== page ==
A resistor is an electrical component the resists the flow of electricity. Resistors are one of the most useful electrical components because they can control both the current (amount of electrical flow) and voltage (strength of electrical push) in a circuit. By controlling the current, a resistor can control the brightness of an LED.
Here are is the same LED circuit with different resistors:
LED off (an open circuit)
4700 Ohms (4.7k Ohms, yellow-violet-red)
1000 Ohms (1k Ohms, brown-black-red)
100 Ohms (brown-black-brown)
Although the resistors look similar, they have different resistance values. Their resistance value is encoded with colored bands. As you can see, the larger the resistance, the dimmer the LED. With a 100 Ohm resistor the LED shines brightly but with a 4.7k Ohm (4700 Ohm) resistor, it just emits a faint glow.
|OR a compatible micro device
a single-color LED (any color)
three alligator clip cables
three resistors: 100, 1k, and 4.7k Ohms (similar resistors in that range can be substituted)
This project does not involve any coding. For power, you can either connect your micro:bit to a computer or connect a battery pack to the micro:bit.
- GND to one side of the resistor,
- the other side of the resistor to the short leg (-) of the LED,
- and finally the long leg (+) of the LED to the 3v pad.
If the LED does not glow, make sure that your micro:bit has power. It should be plugged into the USB port of a computer or have a battery pack attached. If the LED still doesn't glow, check the polarity of the LED. The longer leg should be connected to the 3v pad.
Once the LED is lit, notice how bright it is. Now replace the original resistor with one of the other resistors. Is the LED brigher or dimmer than before? Try all the resistors and lay them out in order,from dimmest to brightest.
The colored bands on the resistors are a code that indicates how much electrical resistance they have. The unit of resistance is the Ohm, often abbreviated with the Greek letter omega (Ω). Here is a handy guide that will help you find the value your resistors:
Notice that a larger resistance value (e.g. 1000 Ohm or 1k) makes the LED dimmer than smaller one (e.g. 100 Ohm).
Electrical circuits are like plumbing: electrical current flows through wires the way water flows through pipes. A power source (micro:bit or battery) is like a pump that creates water pressure (voltage), wires are like pipes, and a resistor is like a narrow section of pipe the limits the flow of water (current). The higher the resistance, the smaller the pipe, so the less current flows.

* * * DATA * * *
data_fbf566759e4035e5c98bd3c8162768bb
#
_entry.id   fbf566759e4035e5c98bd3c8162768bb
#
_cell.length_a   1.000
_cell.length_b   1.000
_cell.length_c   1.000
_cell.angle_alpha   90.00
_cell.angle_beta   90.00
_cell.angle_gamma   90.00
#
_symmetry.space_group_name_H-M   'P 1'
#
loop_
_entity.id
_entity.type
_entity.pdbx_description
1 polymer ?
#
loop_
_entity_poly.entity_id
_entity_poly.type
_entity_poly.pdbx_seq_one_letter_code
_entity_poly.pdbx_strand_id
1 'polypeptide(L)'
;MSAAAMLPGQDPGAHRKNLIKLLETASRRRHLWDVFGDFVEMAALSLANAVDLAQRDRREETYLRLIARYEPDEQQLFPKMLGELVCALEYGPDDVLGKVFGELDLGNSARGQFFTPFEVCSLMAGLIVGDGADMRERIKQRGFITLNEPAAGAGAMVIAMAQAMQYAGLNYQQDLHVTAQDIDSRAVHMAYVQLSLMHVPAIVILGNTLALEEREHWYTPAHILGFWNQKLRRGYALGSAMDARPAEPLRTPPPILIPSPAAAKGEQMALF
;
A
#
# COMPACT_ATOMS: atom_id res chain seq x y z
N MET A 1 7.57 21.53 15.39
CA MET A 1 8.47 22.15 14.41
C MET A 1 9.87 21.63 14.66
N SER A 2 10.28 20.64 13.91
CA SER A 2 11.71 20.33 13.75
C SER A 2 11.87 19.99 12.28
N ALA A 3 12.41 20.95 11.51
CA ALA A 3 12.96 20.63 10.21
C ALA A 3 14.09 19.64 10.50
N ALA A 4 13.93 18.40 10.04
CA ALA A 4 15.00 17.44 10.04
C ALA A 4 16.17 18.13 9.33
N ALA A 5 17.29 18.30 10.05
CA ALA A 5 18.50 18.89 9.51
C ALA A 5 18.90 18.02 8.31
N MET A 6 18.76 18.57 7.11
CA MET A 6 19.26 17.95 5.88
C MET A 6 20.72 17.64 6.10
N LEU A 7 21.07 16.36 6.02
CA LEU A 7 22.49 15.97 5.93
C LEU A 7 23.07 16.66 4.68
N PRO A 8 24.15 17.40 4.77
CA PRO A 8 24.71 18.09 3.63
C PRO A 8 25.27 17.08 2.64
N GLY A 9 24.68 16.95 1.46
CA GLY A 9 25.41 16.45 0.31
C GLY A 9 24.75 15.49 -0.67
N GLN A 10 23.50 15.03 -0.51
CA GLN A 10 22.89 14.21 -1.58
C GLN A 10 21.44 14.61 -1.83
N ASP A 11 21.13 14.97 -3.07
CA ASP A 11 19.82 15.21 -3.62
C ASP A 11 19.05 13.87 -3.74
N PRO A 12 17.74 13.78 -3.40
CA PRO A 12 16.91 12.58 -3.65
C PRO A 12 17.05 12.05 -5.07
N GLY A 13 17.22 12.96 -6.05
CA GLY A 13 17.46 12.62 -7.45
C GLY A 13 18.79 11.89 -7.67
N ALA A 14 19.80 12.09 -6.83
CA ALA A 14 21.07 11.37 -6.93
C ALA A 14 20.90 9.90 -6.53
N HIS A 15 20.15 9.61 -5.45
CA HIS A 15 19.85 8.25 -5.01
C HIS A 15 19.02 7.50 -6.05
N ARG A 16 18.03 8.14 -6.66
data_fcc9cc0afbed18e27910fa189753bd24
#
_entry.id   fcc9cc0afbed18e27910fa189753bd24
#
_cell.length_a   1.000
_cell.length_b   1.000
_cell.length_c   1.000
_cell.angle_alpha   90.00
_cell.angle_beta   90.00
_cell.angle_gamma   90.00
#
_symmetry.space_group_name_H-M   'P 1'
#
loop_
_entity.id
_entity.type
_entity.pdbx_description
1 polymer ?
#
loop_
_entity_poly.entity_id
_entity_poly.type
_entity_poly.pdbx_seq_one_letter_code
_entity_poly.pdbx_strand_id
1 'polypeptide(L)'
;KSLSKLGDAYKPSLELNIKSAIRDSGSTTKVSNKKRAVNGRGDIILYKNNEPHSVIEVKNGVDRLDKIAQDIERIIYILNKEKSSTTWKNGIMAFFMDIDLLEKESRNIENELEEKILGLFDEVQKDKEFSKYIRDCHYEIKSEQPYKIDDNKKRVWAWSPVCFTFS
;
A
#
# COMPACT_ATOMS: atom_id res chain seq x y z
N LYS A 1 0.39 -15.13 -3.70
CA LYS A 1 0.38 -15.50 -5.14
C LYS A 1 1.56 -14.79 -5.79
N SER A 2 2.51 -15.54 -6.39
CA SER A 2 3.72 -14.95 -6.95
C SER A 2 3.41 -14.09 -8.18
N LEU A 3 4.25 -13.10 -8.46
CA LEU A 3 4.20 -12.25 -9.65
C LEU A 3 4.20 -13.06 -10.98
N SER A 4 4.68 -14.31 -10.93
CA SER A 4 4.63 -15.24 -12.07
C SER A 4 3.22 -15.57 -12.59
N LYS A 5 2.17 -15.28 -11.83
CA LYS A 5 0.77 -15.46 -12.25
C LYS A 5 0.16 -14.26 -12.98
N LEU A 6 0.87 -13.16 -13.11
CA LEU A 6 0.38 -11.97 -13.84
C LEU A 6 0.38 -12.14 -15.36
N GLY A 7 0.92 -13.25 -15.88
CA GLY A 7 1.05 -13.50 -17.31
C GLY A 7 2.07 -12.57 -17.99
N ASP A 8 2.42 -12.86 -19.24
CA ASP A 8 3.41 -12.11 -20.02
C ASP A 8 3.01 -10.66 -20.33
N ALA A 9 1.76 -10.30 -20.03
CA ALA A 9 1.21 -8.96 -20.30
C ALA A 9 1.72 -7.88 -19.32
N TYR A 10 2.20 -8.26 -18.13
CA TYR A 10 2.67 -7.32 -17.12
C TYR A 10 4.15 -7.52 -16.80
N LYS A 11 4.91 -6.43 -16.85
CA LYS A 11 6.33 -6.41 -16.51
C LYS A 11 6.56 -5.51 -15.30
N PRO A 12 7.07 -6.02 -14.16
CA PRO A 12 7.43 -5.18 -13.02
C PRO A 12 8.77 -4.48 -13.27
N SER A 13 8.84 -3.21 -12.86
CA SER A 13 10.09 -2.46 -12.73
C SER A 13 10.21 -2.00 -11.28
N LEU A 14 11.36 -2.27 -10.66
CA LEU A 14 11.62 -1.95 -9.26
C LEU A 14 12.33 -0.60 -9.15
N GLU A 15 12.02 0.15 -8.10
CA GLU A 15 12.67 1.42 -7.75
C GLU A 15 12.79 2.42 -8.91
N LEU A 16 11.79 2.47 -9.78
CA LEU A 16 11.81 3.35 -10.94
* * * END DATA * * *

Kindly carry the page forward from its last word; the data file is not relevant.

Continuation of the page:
An open circuit is like a dead-end pipe with a cap on the end. Since there's nowhere for it to go, the water doesn't flow at all.
Here's another way to think about voltage, resistance, and current:
- voltage pushes,
- resistance resists,
- and current is the resulting amount of electrical flow.
The more current that flows through the LED, the brighter it gets. Changing the amount of resistance changes how much current flows, making the LED brighter or dimmer.
One can also change the amount of current by keeping the resistance the same and changing the voltage. For the same resistance, doubling the voltage will double the current. This relationship is called "Ohm's Law", the most useful equation in electronics. Ohm's law is summarized by this picture from https://www.build-electronic-circuits.com/ohms-law:
As the current through an LED increases, so does its brightness, but there is a limit. At some point, the LED will become hot and burn out. Fortunately, the original micro:bit's power supply can't push enough current to burn out most LED's. As you saw in the first project, you can connect an LED directly to the 3v and GND of the original (v1) micro:bit and it lights brightly but does not burn out.
WARNING: That shortcut does not work with the micro:bit v2, which has a more powerful power supply.
If you work with the micro:bit v2 or most other power sources you'll need to use a current limiting resistor to control the current through your LED, just as you did in this project. The exact resistance is not critical. 330 Ohms is enough resistance to protect an LED powered by up to 9 volts.
If you want to maximize the brightness of your LED without burning it out, you can use Ohm's law to compute the exact resistance needed for a desired current. Most LED's work well with 20-40 milliamps. The computation is described here: